Revised selection criteria for the multiple-channel cochlear implant
AuthorPyman, Brian C.; Dowell, Richard C.; Brown, A. M.; Clark, Graeme M.; Webb, Robert L.; Franz, Burkhard K.-H. G.; Dettman, Shani J.; Rowland, L. C.; Blamey, Peter J.
Source TitleJournal of the Otolaryngological Society of Australia
University of Melbourne Author/sClark, Graeme; PYMAN, BRIAN; Dowell, Richard; Franz, Burkhard; Dettman, Shani; Blamey, Peter
Document TypeJournal Article
CitationsPyman, B. C., Dowell, R. C., Brown, A. M., Clark, G. M., Webb, R. L., Franz, B. K. G., et al. (1991). Revised selection criteria for the multiple-channel cochlear implant. Journal of the Otolaryngological Society of Australia, July, 6(6), 467-471.
Access StatusOpen Access
This is a publisher’s version of an article published in the Journal of the Otolaryngological Society of Australia 1991. This version is reproduced with permission from the Otolaryngological Society of Australia.
The criteria of suitability for a cochlear implant have been extended from total deafness to include some individuals with residual hearing. The aim of the initial hearing evaluation is to define whether the speech discrimination is good enough to justify perseverance with a hearing aid. In adults, usually the pure tone audiogram and speech audiometry are accurate and consistent. In children, however, to achieve accuracy, free field testing must be complemented by repeated aided conditioned responses and objective evoked response audiometry. When a child has residual hearing it is more difficult to assess the potential for habilitation using an aid. For both adults and children, it is necessary to make a selection from a battery of tests on the basis of the subjects experience. This development highlights the need for otologists and audiologists to become familiar with the battery of tests used in evaluating severe deafness (Plant 1984) and to review decisions made about the management of people with severe to total deafness. In suitable people, the aim of treatment with the Cochlear multichannel implant and its multipeak speech processor is a significant score for open set speech discrimination tests using hearing alone. This cannot always be achieved but as long as the evaluation protocol has been used to warn patients before the operation, they will be satisfied with a result where the implant complements lip reading resulting in discrimination of running speech and detection of environmental sounds.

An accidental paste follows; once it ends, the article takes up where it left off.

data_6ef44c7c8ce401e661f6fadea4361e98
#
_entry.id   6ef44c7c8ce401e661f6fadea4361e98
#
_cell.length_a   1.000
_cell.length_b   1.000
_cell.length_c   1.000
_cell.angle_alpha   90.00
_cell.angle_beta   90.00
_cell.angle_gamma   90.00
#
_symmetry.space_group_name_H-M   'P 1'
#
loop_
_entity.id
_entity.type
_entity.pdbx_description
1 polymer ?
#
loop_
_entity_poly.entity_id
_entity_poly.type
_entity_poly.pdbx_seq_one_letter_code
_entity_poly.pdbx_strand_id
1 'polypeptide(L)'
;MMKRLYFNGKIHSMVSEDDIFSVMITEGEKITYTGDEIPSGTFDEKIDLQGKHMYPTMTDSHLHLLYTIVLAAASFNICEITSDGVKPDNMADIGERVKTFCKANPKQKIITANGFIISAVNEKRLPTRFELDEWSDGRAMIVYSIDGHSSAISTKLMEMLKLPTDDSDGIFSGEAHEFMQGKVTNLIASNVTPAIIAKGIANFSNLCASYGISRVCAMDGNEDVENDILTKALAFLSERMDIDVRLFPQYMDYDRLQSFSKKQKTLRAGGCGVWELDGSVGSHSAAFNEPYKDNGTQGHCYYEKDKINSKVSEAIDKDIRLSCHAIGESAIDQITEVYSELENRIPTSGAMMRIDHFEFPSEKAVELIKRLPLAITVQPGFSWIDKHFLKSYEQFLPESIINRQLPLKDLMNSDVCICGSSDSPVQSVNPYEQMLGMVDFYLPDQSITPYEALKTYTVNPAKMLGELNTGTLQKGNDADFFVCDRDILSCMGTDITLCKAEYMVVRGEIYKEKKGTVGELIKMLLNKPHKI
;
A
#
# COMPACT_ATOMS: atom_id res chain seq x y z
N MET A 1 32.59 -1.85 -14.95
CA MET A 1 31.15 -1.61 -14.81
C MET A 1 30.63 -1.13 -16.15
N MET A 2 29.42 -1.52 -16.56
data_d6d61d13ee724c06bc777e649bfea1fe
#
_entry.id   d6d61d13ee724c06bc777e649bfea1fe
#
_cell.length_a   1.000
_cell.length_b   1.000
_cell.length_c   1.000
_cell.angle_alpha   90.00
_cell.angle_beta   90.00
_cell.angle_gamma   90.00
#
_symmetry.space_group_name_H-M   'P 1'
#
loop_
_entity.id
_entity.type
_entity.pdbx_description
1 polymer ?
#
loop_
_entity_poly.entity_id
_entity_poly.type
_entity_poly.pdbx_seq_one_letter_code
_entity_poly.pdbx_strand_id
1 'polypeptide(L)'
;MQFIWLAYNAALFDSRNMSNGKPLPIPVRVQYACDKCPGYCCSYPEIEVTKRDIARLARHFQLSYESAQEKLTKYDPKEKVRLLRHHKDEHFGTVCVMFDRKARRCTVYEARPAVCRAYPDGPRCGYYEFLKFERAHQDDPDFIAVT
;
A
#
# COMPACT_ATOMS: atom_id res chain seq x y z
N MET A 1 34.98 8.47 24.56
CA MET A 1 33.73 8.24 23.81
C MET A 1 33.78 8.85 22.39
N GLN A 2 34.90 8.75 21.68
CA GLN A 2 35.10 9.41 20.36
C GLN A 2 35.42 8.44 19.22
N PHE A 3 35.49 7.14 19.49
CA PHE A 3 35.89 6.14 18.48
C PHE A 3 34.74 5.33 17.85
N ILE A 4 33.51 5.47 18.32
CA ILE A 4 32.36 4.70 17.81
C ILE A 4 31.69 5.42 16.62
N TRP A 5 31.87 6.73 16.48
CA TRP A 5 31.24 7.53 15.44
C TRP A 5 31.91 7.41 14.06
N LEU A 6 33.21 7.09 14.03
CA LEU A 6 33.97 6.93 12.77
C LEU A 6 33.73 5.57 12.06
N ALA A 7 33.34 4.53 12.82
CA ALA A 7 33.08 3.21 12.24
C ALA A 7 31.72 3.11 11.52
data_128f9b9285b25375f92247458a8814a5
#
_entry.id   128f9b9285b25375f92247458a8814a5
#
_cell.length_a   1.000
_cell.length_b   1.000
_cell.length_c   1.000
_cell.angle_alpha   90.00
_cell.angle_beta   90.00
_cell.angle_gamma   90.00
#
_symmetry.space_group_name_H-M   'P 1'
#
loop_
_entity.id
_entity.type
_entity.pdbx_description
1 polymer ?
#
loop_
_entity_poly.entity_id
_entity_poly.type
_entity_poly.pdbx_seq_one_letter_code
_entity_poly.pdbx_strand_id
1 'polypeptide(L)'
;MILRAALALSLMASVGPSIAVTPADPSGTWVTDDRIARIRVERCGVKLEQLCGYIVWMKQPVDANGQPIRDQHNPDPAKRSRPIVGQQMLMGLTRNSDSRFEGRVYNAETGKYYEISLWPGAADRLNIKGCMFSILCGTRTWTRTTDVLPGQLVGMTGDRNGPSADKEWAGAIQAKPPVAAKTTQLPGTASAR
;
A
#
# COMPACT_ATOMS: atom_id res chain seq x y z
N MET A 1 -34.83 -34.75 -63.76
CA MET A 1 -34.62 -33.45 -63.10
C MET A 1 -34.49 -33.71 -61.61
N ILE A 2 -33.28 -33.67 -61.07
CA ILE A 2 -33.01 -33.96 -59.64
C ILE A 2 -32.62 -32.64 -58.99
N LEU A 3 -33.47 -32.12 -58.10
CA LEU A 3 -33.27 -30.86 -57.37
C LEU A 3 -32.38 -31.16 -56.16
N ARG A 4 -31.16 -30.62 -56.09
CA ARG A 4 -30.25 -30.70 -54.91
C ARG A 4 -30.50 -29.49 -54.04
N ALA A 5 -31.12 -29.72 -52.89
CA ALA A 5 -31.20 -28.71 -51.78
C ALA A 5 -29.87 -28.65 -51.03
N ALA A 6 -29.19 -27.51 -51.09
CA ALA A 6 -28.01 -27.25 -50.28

Keywordsotolaryngology; multichannel cochlear implant; suitability; audiometry
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